In this case, after a femme fatale is murdered in his London apartment, Canadian Richard Hanney (a charming Charles Edwards) finds himself embroiled in the middle of a clandestine conspiracy stretching from London to Scotland and back to steal away state secrets. En route, Hanney encounters scores of characters, yet the show's conceit is that they're all portrayed by just three marvelously industrious actors, who never skip a beat: Arnie Burton, Jennifer Ferrin and Cliff Saunders.

In fact, most of the show's heavy-lifting is accomplished by Burton and Saunders, whose inexhaustible energy would give a certain battery bunny a run for its money. As if a spy thriller needed any additional "thrill," these two certainly offer exhilarating performances that will take your breath away.

The 39 Steps also brilliantly sends-up at least a half dozen other Hitchcock flicks, seemlessly weaving them into the plot, thanks to the deceptively simple, yet ingenious staging (with credit going to Peter McKintosh for set and costumes, Kevin Adams' lighting and Mic Pool's sound design).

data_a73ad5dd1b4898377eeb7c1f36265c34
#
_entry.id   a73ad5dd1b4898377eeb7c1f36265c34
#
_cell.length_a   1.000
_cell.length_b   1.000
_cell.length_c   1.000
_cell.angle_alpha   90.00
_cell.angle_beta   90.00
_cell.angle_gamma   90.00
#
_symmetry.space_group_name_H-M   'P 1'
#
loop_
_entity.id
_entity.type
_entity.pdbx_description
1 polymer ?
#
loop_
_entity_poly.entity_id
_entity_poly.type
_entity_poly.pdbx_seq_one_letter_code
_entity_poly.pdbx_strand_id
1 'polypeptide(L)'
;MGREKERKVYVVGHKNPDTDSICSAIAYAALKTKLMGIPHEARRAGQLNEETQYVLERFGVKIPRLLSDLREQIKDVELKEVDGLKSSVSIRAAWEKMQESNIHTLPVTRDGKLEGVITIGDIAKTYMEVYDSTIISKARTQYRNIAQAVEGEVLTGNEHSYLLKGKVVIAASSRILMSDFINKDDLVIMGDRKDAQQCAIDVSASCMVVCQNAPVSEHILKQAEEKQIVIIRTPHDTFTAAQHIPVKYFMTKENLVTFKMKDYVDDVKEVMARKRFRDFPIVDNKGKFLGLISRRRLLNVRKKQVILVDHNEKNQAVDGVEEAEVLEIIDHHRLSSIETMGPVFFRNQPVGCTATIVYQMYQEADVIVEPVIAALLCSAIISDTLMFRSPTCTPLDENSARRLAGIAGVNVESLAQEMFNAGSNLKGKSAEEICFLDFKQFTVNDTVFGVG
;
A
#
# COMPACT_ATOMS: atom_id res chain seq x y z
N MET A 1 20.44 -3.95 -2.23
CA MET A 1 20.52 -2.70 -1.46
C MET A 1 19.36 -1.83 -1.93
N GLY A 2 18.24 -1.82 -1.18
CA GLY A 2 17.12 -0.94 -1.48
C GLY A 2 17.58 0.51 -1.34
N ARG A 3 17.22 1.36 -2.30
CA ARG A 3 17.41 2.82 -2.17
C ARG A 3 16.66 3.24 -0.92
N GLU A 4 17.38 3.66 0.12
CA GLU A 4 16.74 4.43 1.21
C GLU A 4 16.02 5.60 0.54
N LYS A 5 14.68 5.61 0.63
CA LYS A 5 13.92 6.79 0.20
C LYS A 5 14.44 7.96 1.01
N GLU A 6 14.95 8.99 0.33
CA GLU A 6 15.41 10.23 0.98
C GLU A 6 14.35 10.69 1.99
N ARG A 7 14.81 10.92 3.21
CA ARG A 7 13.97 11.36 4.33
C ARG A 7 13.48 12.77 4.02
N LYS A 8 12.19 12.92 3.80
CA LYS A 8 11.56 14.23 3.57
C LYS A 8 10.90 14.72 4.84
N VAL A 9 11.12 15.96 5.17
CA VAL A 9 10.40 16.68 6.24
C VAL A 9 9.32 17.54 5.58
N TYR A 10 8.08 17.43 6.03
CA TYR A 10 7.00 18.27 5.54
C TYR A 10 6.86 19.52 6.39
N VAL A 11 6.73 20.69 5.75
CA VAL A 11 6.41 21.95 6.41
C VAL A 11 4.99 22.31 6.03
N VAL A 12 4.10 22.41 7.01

If the show stumbles at all, it's when it veers from the movie's familiar territory, specifically with its heavy-handed First Act touch that identifies the enemy as the Nazis (something the film never did). At this point, the piece becomes a bit labored. This is also one show that is ill-served by an intermission, which impedes the flow of what could accomplished in a little over 100 minutes.

Still, right down to a well-timed cameo by the maestro of suspense himself, The 39 Steps stands as an inspired homage to Alfred Hitchcock. But remember that a prior screening of the original film will serve as step in the right direction.

This is Steve On Broadway (SOB).

Click here for tickets.
Related Stories:
Did 39 Steps Benefit From Critical Leap? (January 16, 2008)
"39" Steps Into Broadway Opening (January 15, 2008)
39 Steps To The Great White Way (September 6, 2007)
Sunday At The Grosvenor House With Laurence (February 19, 2007)